The Nedlands Rugby Union Football Club junior has been tackling stereotypes ever since she started playing rugby at just four years old.
“I like that I’m treated equally, that I’m one of the boys,” the 11-year-old said.
“But I’m really hoping more girls will join so we can all play together.
“This year is the first time women’s rugby sevens is going to be in the Olympic Games and one day I want to play in the Olympics.”
Grace and the Neddies team went undefeated in December to win the under-11s competition at Centaurs International Youth Rugby Union Tournament in Singapore.
Grace was also selected in the under-11s team that won RugbyWA’s Road to Rio rugby sevens tournament and the WA under-12s rugby league team that competed in national State titles last August.
Grace’s mother Tina said she was incredibly proud of what her daughter had achieved in both rugby league and union.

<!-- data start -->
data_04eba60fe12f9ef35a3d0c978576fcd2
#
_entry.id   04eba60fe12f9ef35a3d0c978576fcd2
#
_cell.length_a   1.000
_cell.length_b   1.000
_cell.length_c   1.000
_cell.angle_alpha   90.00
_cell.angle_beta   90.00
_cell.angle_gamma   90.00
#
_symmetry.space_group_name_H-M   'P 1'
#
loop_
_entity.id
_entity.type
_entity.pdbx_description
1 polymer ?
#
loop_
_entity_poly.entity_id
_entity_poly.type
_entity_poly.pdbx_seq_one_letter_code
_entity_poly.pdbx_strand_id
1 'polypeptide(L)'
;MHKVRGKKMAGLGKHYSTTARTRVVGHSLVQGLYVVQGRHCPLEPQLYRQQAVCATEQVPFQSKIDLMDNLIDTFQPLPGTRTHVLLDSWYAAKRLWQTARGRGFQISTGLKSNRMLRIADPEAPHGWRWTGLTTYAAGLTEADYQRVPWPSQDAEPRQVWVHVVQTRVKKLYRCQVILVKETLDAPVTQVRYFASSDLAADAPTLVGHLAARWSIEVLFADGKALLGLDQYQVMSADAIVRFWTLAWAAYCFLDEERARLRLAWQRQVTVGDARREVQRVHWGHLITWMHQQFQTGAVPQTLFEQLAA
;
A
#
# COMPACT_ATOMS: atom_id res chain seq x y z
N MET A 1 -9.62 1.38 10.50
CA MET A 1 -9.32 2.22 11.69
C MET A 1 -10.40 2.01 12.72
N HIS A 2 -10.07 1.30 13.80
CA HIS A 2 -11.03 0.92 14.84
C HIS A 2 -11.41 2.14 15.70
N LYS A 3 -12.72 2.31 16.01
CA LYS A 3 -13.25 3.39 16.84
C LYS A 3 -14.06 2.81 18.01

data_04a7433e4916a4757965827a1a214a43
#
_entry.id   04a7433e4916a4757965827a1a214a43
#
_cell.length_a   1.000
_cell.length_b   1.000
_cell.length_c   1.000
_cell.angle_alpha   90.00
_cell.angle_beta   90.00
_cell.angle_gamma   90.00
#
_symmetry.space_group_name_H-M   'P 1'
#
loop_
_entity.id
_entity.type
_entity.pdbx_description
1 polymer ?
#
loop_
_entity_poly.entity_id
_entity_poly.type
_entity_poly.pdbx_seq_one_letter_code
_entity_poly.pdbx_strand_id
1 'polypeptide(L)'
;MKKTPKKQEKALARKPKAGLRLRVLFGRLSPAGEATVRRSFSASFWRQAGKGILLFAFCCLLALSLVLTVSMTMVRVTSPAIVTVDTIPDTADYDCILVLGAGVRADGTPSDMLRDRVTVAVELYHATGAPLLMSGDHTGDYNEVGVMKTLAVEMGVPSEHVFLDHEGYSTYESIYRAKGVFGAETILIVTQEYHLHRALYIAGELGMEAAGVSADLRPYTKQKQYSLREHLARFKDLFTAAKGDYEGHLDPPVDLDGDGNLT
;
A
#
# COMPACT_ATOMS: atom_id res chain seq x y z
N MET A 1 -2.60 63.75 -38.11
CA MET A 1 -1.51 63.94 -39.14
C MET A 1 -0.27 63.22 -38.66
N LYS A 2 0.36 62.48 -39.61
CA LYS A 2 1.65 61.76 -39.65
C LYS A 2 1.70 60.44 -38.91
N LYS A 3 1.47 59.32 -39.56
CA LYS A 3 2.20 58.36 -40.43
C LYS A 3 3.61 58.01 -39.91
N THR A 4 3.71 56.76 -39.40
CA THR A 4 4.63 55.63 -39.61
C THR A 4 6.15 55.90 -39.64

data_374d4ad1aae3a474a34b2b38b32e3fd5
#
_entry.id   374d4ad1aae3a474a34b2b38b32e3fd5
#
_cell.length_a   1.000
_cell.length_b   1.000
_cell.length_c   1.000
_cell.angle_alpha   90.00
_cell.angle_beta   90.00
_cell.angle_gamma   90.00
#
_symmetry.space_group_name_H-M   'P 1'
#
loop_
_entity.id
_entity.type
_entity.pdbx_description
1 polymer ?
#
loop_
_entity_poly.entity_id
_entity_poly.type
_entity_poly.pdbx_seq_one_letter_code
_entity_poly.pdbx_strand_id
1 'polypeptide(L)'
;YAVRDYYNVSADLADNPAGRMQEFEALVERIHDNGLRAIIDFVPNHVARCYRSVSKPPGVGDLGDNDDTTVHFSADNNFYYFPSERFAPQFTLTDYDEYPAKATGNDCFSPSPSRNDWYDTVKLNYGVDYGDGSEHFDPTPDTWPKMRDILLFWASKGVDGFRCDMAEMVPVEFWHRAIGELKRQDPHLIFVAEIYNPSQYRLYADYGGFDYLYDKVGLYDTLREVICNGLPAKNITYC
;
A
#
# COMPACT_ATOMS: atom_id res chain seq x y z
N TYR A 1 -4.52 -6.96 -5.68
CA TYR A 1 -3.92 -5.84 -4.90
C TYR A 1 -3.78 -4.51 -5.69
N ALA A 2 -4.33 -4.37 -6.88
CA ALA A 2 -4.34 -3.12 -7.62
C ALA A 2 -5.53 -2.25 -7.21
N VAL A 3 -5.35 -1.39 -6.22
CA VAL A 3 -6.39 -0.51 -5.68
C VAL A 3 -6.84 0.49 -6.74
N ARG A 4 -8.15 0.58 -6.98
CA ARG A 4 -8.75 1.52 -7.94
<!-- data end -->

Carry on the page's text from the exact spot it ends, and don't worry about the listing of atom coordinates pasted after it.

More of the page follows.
“Playing rugby gives her so much confidence, she has no problem about putting her hand up for anything,” Mrs McFillin said.
“Mixing it up with the boys, just because she’s out of her comfort zone, has given her that.
“Personally, for Grace, she has two older brothers so anything that they have done, she has always tried to do better.
“It reminds me there is such a thing as a glass ceiling, and I think girls are smashing through it more and more every day.”
Mrs McFillin said the stigma attached to girls playing rugby was unfortunate.
“Grace has never been injured playing rugby but there is no doubt it’s a contact sport,” she said.
“The better training and coaching kids have, the better chance they have of avoiding injury in any sport, not just rugby.
“RugbyWA is looking at continuing the girls’ development training this year where they incorporate things like nutrition, attitude; mind as well as body. It doesn’t matter what your body shape is, how fit or fast you are, this game accommodates everyone.”